Sebastien Caron set to make first Lightning start tonight versus Jets in front of home crowd
With 14 minutes remaining in Thursday’s game at New Jersey, Caron entered in relief of Dwayne Roloson and stopped all four shots faced in what would eventually result in a 6-4 loss to the Devils.
But solely by virtue of trade, Caron knows all too well the nature of second chances and rebounds.
And tonight, as the Lightning face off against the division-rival Winnipeg Jets at the Tampa Bay Times Forum, the Bolts’ newest net minder is hoping to use both to his advantage as he makes his first team start in net since joining the team on Mar. 19.
“To be honest, I’m a little nervous,” Caron said. “But for seven years I’ve been waiting for this, so I’m excited too. This chance has been a long time coming for me.”
For the Amqui, Quebec native, it is a happy return to the NHL after five seasons in Russia, Switzerland and Germany.
Signed to a one-year prorated contract after Mathieu Garon went down with a season-ending groin injury, and after the Lightning reassigned prospect Dustin Tokarski to Norfolk of the AHL to aid in the Admirals’ playoff run, Caron is in for a short stint with the team that is just as much an opportunity as it is an audition.
“It’s kind of like a tryout,” Caron added. “I hope it works out, but all I can do is play hard and do my best. That’s all I can control.”
Prior to Thursday night, Caron most recently played in the NHL during the 2006-07 season when he split a total of two games with the Anaheim Ducks and Chicago Blackhawks, posting a win for each team.
But against the Devils, there was a telling, yet comical moment that revealed just how long it had been since Caron last saw NHL action.
With 5:23 remaining in the second period, it appeared Roloson was being pulled after just allowing a goal to Marek Zidlicky at the blue line that gave New Jersey a 4-3 advantage. But as Roloson came to the bench and Caron skated in, Lightning head coach Guy Boucher indicated for Roloson to turn back and return to his position in between the pipes.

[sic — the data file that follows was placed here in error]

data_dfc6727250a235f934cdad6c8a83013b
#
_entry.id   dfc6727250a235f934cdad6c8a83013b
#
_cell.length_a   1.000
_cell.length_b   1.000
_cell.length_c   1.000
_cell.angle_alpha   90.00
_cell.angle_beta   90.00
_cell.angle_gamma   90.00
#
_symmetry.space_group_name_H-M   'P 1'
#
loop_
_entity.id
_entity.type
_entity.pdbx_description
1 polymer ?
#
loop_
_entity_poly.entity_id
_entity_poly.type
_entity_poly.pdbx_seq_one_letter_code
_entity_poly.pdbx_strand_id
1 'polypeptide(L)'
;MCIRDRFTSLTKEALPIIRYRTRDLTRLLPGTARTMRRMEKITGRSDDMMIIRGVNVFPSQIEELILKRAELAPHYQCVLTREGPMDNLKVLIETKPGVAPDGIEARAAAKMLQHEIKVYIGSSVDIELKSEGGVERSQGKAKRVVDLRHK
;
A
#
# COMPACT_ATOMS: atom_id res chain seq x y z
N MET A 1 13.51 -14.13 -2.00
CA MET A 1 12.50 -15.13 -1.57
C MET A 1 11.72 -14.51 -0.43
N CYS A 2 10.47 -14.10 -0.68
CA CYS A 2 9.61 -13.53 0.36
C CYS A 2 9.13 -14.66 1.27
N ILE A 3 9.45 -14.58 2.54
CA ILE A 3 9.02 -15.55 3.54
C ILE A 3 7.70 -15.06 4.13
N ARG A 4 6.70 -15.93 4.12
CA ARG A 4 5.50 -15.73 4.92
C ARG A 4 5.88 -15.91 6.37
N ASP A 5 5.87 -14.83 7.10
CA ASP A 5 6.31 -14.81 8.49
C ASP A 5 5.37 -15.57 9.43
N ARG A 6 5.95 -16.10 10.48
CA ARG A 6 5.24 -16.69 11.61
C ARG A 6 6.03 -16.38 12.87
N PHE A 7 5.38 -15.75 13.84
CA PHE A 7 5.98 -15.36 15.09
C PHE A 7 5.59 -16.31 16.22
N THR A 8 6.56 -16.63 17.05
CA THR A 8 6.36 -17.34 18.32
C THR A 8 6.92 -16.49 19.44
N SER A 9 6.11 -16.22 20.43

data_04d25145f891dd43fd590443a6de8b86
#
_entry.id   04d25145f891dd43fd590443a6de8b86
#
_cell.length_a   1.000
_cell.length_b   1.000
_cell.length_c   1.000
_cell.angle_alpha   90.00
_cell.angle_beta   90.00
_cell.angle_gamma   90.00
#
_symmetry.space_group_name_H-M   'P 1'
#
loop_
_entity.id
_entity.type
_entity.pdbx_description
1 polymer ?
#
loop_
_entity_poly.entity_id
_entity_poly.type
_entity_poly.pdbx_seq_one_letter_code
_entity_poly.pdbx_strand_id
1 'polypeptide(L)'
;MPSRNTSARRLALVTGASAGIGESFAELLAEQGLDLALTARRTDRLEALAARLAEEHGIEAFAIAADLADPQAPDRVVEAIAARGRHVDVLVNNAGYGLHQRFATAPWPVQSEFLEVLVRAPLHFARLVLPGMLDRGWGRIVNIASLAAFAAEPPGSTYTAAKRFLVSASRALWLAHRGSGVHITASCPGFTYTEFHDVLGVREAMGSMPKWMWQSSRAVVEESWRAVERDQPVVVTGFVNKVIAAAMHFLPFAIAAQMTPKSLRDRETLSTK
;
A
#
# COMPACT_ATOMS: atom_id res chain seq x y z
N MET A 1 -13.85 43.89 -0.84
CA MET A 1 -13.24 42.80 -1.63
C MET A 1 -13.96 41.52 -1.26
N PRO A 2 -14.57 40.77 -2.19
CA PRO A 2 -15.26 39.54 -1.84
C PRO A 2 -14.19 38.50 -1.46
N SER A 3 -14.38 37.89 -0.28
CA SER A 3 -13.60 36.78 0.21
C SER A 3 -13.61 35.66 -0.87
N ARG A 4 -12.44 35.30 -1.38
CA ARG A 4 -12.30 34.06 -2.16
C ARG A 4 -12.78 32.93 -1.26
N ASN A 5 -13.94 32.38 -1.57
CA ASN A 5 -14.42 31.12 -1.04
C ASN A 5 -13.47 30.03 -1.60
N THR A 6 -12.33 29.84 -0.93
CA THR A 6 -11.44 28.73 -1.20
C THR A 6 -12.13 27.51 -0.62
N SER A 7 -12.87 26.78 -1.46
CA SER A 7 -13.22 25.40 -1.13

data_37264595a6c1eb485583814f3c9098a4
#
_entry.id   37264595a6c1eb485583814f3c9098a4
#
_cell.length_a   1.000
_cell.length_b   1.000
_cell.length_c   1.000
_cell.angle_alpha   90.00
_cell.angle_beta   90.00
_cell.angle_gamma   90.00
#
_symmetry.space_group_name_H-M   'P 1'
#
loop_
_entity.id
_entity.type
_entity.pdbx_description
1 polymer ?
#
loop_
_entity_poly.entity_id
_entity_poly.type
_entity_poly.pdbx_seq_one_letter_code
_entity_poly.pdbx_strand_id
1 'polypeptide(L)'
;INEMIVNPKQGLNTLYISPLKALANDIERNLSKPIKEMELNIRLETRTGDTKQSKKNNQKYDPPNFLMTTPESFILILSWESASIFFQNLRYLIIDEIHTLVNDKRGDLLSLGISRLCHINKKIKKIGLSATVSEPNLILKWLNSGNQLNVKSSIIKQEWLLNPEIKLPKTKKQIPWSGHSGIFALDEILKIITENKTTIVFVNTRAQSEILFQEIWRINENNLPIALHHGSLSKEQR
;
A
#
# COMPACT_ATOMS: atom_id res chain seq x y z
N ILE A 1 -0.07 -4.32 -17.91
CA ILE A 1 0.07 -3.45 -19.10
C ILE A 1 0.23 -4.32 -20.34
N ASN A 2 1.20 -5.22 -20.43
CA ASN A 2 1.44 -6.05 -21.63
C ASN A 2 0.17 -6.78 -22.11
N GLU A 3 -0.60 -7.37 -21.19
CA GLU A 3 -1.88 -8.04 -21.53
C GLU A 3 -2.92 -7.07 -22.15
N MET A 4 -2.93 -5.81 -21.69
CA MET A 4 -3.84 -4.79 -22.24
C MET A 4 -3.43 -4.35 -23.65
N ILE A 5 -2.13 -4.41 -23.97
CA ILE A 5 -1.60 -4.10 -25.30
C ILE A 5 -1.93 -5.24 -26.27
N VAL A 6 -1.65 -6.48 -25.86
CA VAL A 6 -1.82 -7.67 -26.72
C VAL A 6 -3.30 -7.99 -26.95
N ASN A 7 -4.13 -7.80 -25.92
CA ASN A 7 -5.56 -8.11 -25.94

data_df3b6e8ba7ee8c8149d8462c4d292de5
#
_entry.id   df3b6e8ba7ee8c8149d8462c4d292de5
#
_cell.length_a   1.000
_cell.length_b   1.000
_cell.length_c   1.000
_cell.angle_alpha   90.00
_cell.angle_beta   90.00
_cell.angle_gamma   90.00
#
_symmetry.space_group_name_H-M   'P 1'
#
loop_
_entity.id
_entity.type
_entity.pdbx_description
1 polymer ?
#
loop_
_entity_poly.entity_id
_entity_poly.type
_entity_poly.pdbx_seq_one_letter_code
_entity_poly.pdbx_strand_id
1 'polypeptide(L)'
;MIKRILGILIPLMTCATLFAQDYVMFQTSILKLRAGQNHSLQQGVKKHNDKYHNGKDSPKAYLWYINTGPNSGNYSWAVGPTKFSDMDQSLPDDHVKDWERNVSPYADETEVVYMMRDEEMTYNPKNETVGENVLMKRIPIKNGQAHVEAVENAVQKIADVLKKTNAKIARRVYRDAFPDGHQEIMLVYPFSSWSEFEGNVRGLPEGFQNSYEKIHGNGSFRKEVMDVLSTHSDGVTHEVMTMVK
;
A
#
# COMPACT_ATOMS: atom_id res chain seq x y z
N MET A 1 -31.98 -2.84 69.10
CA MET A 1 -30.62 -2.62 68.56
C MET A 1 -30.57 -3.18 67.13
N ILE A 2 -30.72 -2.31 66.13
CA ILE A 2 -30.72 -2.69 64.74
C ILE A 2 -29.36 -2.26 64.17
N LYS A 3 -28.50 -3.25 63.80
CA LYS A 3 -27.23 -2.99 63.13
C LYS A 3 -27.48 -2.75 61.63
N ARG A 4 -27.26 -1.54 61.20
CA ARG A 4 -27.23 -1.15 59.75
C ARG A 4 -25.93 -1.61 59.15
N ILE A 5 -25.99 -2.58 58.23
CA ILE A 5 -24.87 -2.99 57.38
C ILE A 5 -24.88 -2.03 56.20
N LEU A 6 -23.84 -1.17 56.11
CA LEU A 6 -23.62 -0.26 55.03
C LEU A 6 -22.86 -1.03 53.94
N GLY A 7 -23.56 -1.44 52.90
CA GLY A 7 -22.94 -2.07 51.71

“It was a bit of a miscommunication,” Caron said laughing. “I saw coach waving in my direction. I thought it was pretty clear what he was saying, but I guess I didn’t know what he was doing.”
What he was doing was actually signaling for right wing Teddy Purcell to get on the ice. Caron mistakenly thought the gesture was for him.
It shouldn’t, as Thursday’s brief showing gave Caron a taste of the faster-paced, North American game that he missed while he was away. He’ll now bring what he learned two nights ago and use it in his favor as he looks to help the Lightning bring the team’s two-game losing streak to a screeching halt.
“It was definitely an adjustment,” Caron said. “But it was good for me to get in there, as short as it was, to allow me to get loose. The game has changed a lot. It’s quicker, guys are bigger and they crash the net more, but you know, like I said, I think I know what to expect now. I’m feeling better about things now, for sure.”
There is no telling just how Caron will fair in front of the raucous home crowd in what will be his first NHL start in approximately six years. But for now, Caron is looking at tonight’s game as more of a potential revival of his career, regardless of the result.
“I didn’t think I was going to get one more chance like this, so it’s definitely nice to be back,” Caron said. “All I’m really looking to do is earn some playing time and work hard.”